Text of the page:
Techies talk about working on Onam and other public holidays
After last week’s fun, flowers, sadyas and Mavelis, Technopark had an almost deserted look this week, with most of the 240 IT companies within the campus shutting shop for the festive season in Kerala, and with a majority of the 30,000-plus techies decamping for at least two days to spend the holiday with family and friends (some, such as those who work at Suntec Business Solutions, even got four days off for Onam!). But for a few techies, especially those working in the business process outsourcing (BPO) sector and those working on project deadlines, work doesn’t always come to a standstill when the calendar does, whether it’s Onam or Makar Sankranti or any other regional/national public holiday, for that matter. For these techies, usually, work holidays tend to be on the holidays in the ‘host’ countries, where their projects are based – July 4 (Independence Day in the United States) for those working on American projects, Bank Holiday Mondays for those working on British projects, being examples.
“Working when it’s a public holiday in India can be a bit of a dampener,” says Arun M., a human resources (HR) professional who was until recently working with a multi-national IT firm that handles a lot of West Asia projects. “It’s kind of suffocating, especially when you see empty bays in the office and realise you have to plod through the next eight hours at work while every one is away enjoying. You get this feeling that you are missing out on something…,” adds Arun.
Unlike Arun, though, surprisingly, most others who opened up to MetroPlus didn’t appear to be too concerned with working on public holidays. “You’ve got to do what you’ve got to do. There’s no point in complaining; you have to know what you are getting into when you sign up for the job. It’s actually not too bad. While working on a holiday like Onam, the main thing is that you miss out on having sadya with family/friends and spending quality time with them. However, once you get to work you just don’t have time to think about what you’re missing,” says techie Uday Kiran, who spent last Onam at the office. Agrees techie Renjusha Varma adding: “Of course, it’ll be an unpleasant day at work! And sometimes not too productive a day. But it’s part of the job. I’ve travelled to client sites on Independence Day, Republic Day… However, I politely put my foot down, when I was asked if I could work on Onam.”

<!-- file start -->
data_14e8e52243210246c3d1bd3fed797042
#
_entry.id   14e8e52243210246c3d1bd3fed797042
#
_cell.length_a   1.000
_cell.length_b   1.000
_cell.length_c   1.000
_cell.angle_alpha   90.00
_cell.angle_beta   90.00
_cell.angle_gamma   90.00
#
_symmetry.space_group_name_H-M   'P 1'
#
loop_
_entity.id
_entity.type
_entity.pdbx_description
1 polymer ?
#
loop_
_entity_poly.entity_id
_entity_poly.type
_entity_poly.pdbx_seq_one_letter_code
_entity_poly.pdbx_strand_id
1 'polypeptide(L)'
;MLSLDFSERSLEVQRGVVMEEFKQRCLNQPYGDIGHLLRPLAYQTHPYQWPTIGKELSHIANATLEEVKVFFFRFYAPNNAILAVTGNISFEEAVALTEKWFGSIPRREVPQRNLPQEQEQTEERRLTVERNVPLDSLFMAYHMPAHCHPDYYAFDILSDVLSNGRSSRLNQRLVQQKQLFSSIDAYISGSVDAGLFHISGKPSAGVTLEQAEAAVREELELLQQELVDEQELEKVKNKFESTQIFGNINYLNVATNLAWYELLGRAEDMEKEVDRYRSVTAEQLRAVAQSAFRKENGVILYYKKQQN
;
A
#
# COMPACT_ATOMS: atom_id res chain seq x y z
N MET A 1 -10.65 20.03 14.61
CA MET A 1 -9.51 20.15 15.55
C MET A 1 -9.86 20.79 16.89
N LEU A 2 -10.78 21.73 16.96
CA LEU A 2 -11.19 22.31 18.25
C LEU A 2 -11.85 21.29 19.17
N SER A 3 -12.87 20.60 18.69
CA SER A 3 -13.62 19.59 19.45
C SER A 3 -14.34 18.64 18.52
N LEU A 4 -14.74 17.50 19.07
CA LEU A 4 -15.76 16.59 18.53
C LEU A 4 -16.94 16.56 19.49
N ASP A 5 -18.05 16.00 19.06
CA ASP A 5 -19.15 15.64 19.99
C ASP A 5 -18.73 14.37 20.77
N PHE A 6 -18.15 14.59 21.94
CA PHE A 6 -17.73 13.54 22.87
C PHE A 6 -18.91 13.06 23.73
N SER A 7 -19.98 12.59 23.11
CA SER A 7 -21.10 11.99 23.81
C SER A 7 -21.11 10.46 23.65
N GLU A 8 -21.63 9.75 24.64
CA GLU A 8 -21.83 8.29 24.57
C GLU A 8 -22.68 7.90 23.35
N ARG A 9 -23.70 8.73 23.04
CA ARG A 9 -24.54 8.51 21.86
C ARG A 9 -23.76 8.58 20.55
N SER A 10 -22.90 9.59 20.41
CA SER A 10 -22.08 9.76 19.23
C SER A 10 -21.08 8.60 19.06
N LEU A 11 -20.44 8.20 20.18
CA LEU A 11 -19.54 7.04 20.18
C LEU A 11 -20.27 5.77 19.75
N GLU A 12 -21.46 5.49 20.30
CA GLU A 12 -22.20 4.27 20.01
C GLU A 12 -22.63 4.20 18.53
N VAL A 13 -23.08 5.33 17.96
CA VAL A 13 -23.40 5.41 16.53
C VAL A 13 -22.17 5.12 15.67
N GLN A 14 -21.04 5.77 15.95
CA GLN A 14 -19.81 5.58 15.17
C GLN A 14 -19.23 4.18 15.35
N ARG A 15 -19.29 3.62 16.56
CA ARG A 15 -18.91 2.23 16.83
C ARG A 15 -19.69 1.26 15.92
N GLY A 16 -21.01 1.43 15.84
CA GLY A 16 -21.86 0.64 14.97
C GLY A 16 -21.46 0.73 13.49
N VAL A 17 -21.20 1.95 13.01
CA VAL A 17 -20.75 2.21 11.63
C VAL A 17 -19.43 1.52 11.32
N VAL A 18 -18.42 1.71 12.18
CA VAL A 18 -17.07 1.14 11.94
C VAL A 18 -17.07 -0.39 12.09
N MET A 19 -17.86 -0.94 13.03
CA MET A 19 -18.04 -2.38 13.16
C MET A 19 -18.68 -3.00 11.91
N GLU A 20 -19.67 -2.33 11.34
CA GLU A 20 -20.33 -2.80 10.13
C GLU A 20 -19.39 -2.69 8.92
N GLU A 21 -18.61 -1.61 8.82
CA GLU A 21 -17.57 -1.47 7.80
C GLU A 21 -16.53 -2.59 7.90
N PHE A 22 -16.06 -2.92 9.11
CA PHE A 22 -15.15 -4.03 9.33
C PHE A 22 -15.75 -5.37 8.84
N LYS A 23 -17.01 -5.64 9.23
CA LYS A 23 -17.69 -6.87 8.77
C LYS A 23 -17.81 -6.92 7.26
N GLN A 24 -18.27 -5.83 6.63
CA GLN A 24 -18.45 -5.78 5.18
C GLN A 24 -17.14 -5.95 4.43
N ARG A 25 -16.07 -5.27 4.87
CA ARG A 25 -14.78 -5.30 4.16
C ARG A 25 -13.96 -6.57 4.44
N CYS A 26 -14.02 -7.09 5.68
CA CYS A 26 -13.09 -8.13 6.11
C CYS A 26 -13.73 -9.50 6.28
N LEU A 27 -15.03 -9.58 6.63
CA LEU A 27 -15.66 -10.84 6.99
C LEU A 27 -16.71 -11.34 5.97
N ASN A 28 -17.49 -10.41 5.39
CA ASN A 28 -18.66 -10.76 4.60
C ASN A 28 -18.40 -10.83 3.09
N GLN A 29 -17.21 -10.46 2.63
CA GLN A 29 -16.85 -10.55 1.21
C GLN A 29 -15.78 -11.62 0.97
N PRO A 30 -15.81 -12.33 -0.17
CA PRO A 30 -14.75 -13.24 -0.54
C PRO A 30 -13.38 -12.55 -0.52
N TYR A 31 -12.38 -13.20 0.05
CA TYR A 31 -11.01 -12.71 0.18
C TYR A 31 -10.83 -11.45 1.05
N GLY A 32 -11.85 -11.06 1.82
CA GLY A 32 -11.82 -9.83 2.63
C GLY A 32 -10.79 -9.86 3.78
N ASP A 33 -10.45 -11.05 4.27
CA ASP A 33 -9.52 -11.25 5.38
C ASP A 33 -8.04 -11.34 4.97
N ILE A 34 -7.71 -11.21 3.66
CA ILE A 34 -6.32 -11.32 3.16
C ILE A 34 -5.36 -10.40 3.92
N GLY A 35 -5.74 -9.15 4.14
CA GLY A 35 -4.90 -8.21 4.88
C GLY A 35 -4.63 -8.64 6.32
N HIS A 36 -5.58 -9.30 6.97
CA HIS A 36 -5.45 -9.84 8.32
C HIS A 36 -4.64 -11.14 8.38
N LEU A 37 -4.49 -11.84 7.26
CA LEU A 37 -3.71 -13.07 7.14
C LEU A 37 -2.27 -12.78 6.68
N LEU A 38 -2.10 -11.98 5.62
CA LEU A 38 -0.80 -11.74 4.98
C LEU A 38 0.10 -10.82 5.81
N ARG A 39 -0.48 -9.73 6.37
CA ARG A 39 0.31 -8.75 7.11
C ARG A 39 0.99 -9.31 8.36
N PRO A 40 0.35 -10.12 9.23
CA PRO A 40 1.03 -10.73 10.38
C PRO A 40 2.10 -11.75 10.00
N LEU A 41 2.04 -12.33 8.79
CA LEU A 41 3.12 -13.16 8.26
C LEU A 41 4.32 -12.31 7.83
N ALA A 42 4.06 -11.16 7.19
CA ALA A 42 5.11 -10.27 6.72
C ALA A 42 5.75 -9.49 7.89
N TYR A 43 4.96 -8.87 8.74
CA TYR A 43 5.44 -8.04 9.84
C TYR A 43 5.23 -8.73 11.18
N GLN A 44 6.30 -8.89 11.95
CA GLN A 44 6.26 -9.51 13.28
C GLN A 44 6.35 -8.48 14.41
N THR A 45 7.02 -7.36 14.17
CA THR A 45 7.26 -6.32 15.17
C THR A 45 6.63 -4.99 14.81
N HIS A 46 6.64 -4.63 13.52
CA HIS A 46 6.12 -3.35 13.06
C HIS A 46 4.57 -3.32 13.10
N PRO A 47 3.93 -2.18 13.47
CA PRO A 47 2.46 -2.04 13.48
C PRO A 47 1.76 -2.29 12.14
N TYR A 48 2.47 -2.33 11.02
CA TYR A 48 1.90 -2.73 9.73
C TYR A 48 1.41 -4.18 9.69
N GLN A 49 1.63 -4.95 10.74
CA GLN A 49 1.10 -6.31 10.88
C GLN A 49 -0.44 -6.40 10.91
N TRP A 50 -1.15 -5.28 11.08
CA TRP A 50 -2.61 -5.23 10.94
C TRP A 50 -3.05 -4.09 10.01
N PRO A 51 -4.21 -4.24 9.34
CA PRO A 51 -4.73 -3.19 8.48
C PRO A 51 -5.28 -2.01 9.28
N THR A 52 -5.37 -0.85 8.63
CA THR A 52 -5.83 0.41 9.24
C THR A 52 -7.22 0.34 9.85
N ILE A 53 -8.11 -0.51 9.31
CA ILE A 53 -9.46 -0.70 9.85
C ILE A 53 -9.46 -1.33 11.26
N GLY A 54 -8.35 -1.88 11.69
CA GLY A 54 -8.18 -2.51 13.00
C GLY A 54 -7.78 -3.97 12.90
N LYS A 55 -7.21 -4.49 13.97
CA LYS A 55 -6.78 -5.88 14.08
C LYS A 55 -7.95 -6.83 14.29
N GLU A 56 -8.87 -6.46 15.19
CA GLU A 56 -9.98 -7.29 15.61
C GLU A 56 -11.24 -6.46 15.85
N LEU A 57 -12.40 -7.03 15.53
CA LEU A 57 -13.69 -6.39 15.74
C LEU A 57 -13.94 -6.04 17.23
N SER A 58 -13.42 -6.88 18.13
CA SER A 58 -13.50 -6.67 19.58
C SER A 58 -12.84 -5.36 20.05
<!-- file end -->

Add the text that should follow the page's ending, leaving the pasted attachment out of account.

Says Anush Cherian, chief executive officer of Krossark Consulting Services: “I didn’t mind working on holidays while I was a bachelor. If we did work we would get compensatory leave and/or double pay, which I thought was great then. After marriage, though, my priorities changed and I didn’t look too favourably at working on holidays. In Kerala, Onam is by far the biggest festival of the year. I’ve found that it’s important for employee morale to give them a couple of days off. So while our other offices outside the State functioned, it was a holiday here.”
Across the board, administration services such as HR, marketing and sales usually get off on public holidays and it’s those who work in IT application and maintenance and BPO divisions and the like who end up working on holidays. “If such a scenario arises, everyone in a particular team won’t have to work. Generally, it’ll be pared down to the minimum numbers required,” says Anush.
However, this does not mean that IT firms are stringent with holidays. In keeping with labour laws in the country, it’s mandatory to give 10 to 12 days off a year. Most techies have weekends off and in some companies you get compensatory leave for working on Saturdays too. In addition, some companies also have a set of ‘restricted’ holidays where employees have the option to choose the public holidays that they want to avail themselves of . “It depends on your team and how efficiently you juggle your leave. For example, for a person from Karnataka, Onam may not be as important a festival as say Dussera. So if your team is working on some processes or applications, which need constant monitoring, then that team member may volunteer to work during Onam. Keralites in the team would step up when it comes to festivals in other States,” says Uday.